It was my first time interviewing a patient. Standing outside the room, I ran through OLDCARTS in my head, the acronym I had recently learned to elicit the details of a patient’s history of present illness. After three knocks on the door and my well-rehearsed introduction, I was sitting face-to-face with the patient. He looked frail in his wheelchair, slumped and uncomfortable. He was barely able to communicate, though I couldn’t discern whether it was due to a language barrier or his discomfort. His daughter sat calmly in the chair next to him, though her furrowed brow let on more tension than her voice initially did.
In response to my “what brings you in today,” my patient’s daughter provided a list of problems necessitating the visit. I hadn’t been prepared for multiple present illnesses, but I did my best to keep cool and worked methodically through each one- leg swelling, shortness of breath, difficulty urinating. Though I kept my professional composure, I felt next to useless. I was gathering information though I had only a few weeks of clinical background with which to interpret it.
A few minutes later, my attending walked in the room and jumped right into asking questions with an ease that made her decades of experience evident. In that moment, I felt relieved that the responsibility I temporarily held for this patient’s care was placed in more competent hands. It didn’t take long for the attending to decide to send the patient to the emergency room. After a call downstairs to the ER, the patient was quietly wheeled away by his daughter.
Two weeks later, when I returned to clinic slightly more equipped than the time before, I followed up with my attending about the patient. He was transferred to the ICU, subsequently aspirated, and was unable to be resuscitated. In an instant, I was faced with mortality in a way that I had not, and truthfully am still not, prepared to confront.
The first feeling was an overwhelmingly guilty one. Was there anything I could have done to have changed the outcome? Should I have been able to recognize the patient’s distress? Was this indicative of my future career in medicine?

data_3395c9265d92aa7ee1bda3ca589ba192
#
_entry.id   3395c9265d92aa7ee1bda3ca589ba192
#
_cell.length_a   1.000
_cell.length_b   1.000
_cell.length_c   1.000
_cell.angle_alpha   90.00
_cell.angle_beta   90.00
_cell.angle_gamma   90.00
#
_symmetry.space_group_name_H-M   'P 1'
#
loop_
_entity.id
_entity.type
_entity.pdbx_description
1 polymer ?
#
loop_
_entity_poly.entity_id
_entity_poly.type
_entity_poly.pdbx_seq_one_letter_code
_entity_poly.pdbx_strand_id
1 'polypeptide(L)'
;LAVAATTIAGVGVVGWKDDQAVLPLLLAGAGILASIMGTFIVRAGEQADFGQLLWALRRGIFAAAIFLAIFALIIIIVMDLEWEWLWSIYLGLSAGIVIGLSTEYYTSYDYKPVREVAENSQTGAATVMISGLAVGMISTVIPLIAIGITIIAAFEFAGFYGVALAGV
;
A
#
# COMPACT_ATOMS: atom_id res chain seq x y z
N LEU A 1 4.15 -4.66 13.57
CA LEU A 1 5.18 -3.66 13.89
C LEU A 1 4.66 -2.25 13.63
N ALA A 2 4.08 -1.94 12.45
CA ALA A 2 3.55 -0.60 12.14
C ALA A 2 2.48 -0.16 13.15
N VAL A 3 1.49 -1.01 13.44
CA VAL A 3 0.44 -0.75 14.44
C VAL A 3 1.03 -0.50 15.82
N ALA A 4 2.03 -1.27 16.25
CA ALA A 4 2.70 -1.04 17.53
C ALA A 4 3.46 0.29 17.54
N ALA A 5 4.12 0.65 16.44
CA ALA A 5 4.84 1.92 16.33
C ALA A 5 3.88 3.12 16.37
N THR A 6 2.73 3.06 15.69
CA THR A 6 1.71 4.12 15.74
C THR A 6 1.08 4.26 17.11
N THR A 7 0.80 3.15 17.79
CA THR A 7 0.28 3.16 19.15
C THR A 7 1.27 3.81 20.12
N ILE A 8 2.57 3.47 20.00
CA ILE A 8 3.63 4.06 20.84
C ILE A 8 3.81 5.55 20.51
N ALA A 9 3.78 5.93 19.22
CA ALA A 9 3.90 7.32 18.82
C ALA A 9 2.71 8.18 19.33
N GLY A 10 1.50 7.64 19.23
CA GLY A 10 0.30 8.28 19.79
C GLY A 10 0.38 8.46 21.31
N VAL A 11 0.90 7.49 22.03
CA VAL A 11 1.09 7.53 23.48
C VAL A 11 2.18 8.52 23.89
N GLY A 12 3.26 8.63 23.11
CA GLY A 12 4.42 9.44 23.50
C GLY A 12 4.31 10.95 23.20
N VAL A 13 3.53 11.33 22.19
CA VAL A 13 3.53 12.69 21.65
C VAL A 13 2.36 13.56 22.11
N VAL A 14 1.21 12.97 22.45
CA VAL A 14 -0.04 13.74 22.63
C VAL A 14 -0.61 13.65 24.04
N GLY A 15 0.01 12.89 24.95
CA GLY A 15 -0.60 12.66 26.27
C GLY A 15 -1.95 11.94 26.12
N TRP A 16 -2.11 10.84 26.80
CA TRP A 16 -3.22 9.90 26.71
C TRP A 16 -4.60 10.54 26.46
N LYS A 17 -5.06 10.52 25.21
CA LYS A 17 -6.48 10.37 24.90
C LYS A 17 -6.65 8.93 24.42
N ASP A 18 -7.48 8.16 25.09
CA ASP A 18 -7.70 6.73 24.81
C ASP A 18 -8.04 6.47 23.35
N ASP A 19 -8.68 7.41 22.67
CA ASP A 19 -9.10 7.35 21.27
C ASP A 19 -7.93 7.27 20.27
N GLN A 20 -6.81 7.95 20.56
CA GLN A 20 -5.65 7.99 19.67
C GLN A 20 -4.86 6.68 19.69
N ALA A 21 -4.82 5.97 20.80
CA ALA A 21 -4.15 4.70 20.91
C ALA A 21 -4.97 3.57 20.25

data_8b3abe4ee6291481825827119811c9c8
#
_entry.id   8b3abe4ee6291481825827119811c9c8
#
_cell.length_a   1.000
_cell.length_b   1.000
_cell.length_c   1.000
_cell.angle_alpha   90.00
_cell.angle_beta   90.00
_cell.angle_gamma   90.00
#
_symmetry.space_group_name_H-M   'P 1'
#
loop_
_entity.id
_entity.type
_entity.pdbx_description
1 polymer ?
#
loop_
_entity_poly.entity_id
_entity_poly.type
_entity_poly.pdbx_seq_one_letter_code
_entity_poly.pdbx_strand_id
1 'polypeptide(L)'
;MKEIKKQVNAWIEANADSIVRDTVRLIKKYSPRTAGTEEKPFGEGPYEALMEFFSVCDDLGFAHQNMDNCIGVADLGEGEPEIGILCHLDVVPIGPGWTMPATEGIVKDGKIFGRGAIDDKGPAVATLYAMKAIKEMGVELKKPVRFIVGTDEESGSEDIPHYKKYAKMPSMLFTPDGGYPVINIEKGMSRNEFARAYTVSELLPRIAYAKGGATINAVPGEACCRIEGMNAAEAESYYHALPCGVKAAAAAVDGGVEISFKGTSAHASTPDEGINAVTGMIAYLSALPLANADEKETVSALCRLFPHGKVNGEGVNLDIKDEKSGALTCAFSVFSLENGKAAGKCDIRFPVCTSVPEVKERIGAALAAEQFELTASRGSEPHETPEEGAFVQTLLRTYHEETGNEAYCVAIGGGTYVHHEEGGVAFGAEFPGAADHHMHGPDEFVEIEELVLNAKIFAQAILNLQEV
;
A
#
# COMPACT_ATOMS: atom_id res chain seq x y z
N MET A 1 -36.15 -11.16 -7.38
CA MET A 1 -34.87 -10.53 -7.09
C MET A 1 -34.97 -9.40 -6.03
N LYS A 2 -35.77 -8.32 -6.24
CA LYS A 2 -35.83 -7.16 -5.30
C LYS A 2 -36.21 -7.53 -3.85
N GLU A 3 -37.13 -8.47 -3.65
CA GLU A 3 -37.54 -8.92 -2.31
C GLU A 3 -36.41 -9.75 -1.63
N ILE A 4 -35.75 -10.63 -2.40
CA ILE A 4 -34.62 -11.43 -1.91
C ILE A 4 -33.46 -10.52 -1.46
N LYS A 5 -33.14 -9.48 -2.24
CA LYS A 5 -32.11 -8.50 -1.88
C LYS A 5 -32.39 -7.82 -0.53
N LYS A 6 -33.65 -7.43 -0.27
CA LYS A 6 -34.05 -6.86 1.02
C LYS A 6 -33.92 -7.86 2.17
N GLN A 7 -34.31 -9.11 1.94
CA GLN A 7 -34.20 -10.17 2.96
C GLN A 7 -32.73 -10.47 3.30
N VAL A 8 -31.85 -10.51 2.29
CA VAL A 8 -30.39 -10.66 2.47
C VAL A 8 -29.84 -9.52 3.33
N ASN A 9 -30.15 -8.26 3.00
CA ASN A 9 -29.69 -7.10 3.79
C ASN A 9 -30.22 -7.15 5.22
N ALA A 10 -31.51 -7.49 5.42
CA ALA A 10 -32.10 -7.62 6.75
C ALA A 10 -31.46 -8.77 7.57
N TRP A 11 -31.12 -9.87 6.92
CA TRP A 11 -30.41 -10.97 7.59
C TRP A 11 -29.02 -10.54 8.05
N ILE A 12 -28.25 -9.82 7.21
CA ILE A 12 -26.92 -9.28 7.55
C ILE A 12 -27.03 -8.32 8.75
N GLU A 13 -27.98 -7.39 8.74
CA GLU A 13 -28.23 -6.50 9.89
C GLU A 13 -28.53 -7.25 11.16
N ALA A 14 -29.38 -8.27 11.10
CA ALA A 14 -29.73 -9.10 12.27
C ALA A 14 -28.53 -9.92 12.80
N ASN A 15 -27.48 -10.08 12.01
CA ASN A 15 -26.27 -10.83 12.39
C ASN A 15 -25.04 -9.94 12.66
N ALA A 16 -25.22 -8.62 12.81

The next feeling was guilt for feeling guilty. This wasn’t about me. Did the patient suffer in his last moments? How was the patient’s daughter doing? Did his family members get a chance to say goodbye?
In the first year of medical school, with my head deep in textbooks and lecture slides, I have sometimes found myself disconnected. While studying, my focus often turns inward. Am I going to be prepared for the test? Do I need to study this more? Is this important for me to know? The pursuit of competence and technical skill can be consuming. With mounds of material to plow through, it becomes all too easy to memorize the facts without relation to the patients for whom I joined the profession. I know that heart failure with preserved ejection fraction is a diastolic dysfunction in which the ventricles cannot fill completely but the stroke volume is a normal proportion to the end diastolic volume. But what does that mean for patients, their quality of life, their aspirations, and their families? This is where I have felt the disconnect. This is why, when hearing about the patient who succumbed to heart failure, I thought of myself before the patient or his family.
With medicine comes suffering that affects patients, their families, and their healthcare providers. As a future provider, I have spent time thinking about how much I should be affected by the illnesses of patients. On one end of the spectrum, taking on the full burden of each individual patient will leave a physician overwhelmed, taxed, and possibly unable to make the best decisions for care. On the other end, without taking on any burden of patients, a physician will lose understanding of the human element of patients that has a very real impact on their state of health. So, where on the spectrum should I be? How much of an effect should a patient’s challenges have on me?
Until I spend time on the wards in my 3rd and 4th years, I can’t say for certain where I eventually want to fall. For the time being, what I can do is make a conscious effort to remember the patients behind the disease process. I want to actively work to balance competence and compassion. Adding a human element to my studies will guide me to becoming a more humanistic doctor while also solidifying my understanding of the science. Thus far, shadowing and volunteering have been two ways to bring the importance to life for me. During those experiences, I have moments where I feel at ease knowing that this profession has immense potential to truly help people live fuller lives. The moments that remind me why I came to medical school in the first place bring a sense of purpose, determination, and ultimately, connection.
About Arianna Yanes
Arianna Yanes is a first year medical student at the Northwestern University Feinberg School of Medicine. While studying psychology as an undergrad at Northwestern, Arianna became fascinated with the complexities of human beings in the way they interact with each other and the world. She was drawn to medicine for similar complexities of the human body and experience that must be understood to treat each individual patient. During a medical journalism internship, Arianna became passionate about communicating medical news and making health information accessible and digestible. She hopes to incorporate writing and communications into her future career as a physician. She enjoys writing about the unique experience of studying medicine and the triumphs and challenges that come along with it.